Gate agreement breeds fear in mining bodies
Concern is mounting within the powerful Minerals Council of Australia and its NSW state-level affiliate.
Reports say the recent approval of veto powers for NSW farmers over CSG developments has ruffled many feathers between the two big mining bodies.
Minerals Council of Australia (MCA) CEO Brendan Pearson says miners should be able to access the land they need.
Pearson has told the Australian Financial Review that the laws “would leave the development of Australia’s natural resources hostage to the noisy few at the expense of the collective interest of the many”.
Decision-making powers should stay at the federal level, he says.
“It would be a significant concern if state governments began to embrace all alternative approach that surrendered their control over their natural resource endowment,” Mr Pearson said.
The NSW Mineral Council says the deal struck between Santos and AGL in relation to particular projects would not be extended state-wide.
“We would expect there’d be calls from some of the more zealous anti-mining activists for this sort of agreement to be extended but we don’t expect it to be and we don’t believe it would need to be,” NSW Minerals Council chief Steve Galilee said.
NSW Resources and Energy Minister Anthony Roberts rejected rumours that the landowner agreements would be extended to other sites, saying future investors can approach the state with the same expectation as ever.
There has been concern that the deal, authored by department staffer Adrian Pryke, will impact investors’ interest in the state.
Origin Energy chief Grant King told the AFR that it is just another reason he prefers Queensland.
“At the end of the day we always believed that the opportunities we already had in our business in Queensland and in Asia Pacific LNG were the best opportunities for us,” King said.
Former Federal Resources Minister Martin Ferguson has unleashed on the deal, saying it is against the national interest.
Mr Ferguson was Resources Minister in the Rudd-Gillard government and now works for a UK mining firm which is bidding on CSG in Queensland.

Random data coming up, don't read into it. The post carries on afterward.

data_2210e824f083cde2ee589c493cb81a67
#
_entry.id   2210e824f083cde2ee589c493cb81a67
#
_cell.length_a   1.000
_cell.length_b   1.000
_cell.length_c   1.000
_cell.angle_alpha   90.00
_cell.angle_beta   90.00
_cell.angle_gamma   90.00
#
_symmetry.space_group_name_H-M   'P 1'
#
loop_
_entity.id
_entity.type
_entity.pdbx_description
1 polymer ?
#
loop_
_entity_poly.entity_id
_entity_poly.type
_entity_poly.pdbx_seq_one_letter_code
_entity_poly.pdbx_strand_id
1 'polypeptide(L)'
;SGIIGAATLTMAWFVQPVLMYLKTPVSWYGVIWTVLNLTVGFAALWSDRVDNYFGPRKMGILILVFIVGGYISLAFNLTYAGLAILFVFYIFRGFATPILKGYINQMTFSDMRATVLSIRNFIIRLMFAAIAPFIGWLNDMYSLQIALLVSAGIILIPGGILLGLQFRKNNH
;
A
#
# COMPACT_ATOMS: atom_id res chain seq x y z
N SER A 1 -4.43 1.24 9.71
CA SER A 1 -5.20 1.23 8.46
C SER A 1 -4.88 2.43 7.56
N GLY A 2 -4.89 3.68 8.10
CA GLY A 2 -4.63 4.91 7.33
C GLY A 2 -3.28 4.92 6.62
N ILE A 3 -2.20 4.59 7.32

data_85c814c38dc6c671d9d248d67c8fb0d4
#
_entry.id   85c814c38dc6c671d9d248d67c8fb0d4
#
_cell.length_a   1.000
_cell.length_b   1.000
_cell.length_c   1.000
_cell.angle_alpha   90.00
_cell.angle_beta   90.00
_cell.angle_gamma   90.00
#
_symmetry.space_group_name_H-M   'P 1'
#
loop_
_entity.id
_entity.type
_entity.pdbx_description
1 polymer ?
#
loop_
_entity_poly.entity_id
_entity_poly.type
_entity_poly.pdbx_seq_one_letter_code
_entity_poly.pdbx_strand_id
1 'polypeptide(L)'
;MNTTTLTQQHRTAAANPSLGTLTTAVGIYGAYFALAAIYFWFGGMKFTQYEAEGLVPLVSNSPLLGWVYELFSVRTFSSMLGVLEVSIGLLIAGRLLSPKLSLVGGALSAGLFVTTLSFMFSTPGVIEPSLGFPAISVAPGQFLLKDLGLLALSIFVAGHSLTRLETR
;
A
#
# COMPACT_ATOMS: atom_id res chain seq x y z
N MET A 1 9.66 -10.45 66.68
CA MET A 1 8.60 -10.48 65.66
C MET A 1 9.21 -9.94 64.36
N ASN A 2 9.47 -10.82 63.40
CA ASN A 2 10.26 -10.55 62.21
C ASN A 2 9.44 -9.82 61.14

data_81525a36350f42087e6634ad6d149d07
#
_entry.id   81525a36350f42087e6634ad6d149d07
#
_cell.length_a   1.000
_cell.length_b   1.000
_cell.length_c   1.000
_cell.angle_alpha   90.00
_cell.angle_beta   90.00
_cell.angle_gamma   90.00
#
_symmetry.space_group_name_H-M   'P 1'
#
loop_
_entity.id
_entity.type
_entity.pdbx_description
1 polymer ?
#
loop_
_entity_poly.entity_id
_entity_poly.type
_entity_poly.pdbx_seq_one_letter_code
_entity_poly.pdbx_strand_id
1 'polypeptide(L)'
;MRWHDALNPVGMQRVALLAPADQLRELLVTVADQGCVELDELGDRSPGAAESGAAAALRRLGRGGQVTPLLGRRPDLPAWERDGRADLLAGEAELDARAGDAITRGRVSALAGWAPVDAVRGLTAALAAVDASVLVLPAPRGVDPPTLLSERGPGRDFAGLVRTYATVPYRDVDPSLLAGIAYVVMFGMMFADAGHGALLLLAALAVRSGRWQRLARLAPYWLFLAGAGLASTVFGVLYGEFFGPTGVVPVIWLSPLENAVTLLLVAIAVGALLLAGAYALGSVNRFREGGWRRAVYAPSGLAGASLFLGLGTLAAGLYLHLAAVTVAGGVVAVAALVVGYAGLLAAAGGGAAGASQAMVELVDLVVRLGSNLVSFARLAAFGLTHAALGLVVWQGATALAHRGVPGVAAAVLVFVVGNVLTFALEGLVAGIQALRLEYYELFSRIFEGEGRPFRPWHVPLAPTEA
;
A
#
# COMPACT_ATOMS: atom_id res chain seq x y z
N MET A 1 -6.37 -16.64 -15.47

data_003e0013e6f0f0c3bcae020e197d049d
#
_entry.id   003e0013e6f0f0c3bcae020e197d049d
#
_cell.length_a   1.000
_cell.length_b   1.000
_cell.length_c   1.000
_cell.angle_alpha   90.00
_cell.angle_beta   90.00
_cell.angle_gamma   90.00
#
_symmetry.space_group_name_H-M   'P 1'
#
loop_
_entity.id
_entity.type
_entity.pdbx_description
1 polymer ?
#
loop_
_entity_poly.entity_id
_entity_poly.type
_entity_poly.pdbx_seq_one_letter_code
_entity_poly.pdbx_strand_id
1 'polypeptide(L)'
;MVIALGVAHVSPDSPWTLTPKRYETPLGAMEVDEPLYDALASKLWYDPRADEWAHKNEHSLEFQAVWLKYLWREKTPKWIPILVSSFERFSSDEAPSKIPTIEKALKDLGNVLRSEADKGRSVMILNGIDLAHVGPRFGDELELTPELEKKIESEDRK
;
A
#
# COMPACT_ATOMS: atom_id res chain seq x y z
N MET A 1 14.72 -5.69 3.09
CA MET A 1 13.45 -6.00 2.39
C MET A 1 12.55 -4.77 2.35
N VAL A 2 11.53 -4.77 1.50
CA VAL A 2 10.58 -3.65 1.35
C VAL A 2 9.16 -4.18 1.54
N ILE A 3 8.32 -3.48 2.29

“This sets a dangerous precedent in New South Wales and it could affect things like a solar farm, a wind farm, a railway development, a key piece of national infrastructure in terms of a telecommunications or national highways,” he said.
“We have to have the capacity, following proper negotiations with farmers or any other landholders, to make decisions in the national interest in terms of development of our resources.”
The long-time leader of the Australian Council of Trade Unions said such deals were “a lawyer's delight.”
“This is now saying to the legal fraternity, go and knock on the door of the farmers, let's hold out and refuse to negotiate, and effectively we're going to force the price up of potential outcomes,” he said.
Those in support of the deal say it shows mining companies sometimes have interests other than profit in mind.
NSW Farmers’ Conservation Resource Management Chair Mitchell Clapham said “this is a significant win for our farming families”.
“We had been told by many companies for a number of years that this is how they operate, but we asked them to put in writing.”
“We congratulate Santos and AGL on their willingness to take a leadership role within their industry in Australia and recognise that respecting landholder rights is a cornerstone of any social licence when it comes to working with farming families and rural and regional communities.
“We strongly encourage other CSG operators in NSW to show their commitment and sign up to this agreement,” he said.